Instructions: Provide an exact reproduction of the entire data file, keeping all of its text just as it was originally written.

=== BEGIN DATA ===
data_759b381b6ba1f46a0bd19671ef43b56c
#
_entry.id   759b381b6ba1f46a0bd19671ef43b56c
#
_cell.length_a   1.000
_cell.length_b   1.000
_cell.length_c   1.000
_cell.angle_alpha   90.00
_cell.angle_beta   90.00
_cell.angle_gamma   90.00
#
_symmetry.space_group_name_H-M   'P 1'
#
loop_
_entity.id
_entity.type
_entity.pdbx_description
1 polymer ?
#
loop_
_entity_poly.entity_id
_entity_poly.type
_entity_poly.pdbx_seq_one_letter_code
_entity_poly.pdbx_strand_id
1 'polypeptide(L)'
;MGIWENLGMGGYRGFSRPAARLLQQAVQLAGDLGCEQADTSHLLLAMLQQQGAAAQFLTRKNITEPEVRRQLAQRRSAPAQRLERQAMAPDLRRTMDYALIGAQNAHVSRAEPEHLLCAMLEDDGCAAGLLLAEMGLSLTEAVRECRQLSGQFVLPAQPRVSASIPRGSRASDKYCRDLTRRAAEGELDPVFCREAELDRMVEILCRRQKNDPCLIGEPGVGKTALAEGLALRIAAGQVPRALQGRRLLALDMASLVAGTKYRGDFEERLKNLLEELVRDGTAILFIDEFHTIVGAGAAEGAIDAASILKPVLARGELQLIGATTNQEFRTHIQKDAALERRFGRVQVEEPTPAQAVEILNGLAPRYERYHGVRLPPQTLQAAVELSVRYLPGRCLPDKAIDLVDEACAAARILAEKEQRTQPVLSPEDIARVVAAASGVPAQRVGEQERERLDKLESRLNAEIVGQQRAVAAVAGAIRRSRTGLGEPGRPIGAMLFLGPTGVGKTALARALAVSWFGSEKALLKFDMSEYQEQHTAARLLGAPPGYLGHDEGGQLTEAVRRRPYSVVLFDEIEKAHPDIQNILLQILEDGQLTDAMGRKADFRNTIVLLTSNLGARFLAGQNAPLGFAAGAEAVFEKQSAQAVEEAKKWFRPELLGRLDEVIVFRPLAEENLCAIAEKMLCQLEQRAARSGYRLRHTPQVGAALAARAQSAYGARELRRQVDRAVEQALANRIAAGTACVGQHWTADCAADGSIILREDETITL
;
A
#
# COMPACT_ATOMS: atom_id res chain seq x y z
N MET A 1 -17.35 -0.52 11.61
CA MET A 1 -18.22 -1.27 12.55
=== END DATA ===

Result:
data_759b381b6ba1f46a0bd19671ef43b56c
#
_entry.id   759b381b6ba1f46a0bd19671ef43b56c
#
_cell.length_a   1.000
_cell.length_b   1.000
_cell.length_c   1.000
_cell.angle_alpha   90.00
_cell.angle_beta   90.00
_cell.angle_gamma   90.00
#
_symmetry.space_group_name_H-M   'P 1'
#
loop_
_entity.id
_entity.type
_entity.pdbx_description
1 polymer ?
#
loop_
_entity_poly.entity_id
_entity_poly.type
_entity_poly.pdbx_seq_one_letter_code
_entity_poly.pdbx_strand_id
1 'polypeptide(L)'
;MGIWENLGMGGYRGFSRPAARLLQQAVQLAGDLGCEQADTSHLLLAMLQQQGAAAQFLTRKNITEPEVRRQLAQRRSAPAQRLERQAMAPDLRRTMDYALIGAQNAHVSRAEPEHLLCAMLEDDGCAAGLLLAEMGLSLTEAVRECRQLSGQFVLPAQPRVSASIPRGSRASDKYCRDLTRRAAEGELDPVFCREAELDRMVEILCRRQKNDPCLIGEPGVGKTALAEGLALRIAAGQVPRALQGRRLLALDMASLVAGTKYRGDFEERLKNLLEELVRDGTAILFIDEFHTIVGAGAAEGAIDAASILKPVLARGELQLIGATTNQEFRTHIQKDAALERRFGRVQVEEPTPAQAVEILNGLAPRYERYHGVRLPPQTLQAAVELSVRYLPGRCLPDKAIDLVDEACAAARILAEKEQRTQPVLSPEDIARVVAAASGVPAQRVGEQERERLDKLESRLNAEIVGQQRAVAAVAGAIRRSRTGLGEPGRPIGAMLFLGPTGVGKTALARALAVSWFGSEKALLKFDMSEYQEQHTAARLLGAPPGYLGHDEGGQLTEAVRRRPYSVVLFDEIEKAHPDIQNILLQILEDGQLTDAMGRKADFRNTIVLLTSNLGARFLAGQNAPLGFAAGAEAVFEKQSAQAVEEAKKWFRPELLGRLDEVIVFRPLAEENLCAIAEKMLCQLEQRAARSGYRLRHTPQVGAALAARAQSAYGARELRRQVDRAVEQALANRIAAGTACVGQHWTADCAADGSIILREDETITL
;
A
#
# COMPACT_ATOMS: atom_id res chain seq x y z
N MET A 1 -17.35 -0.52 11.61
CA MET A 1 -18.22 -1.27 12.55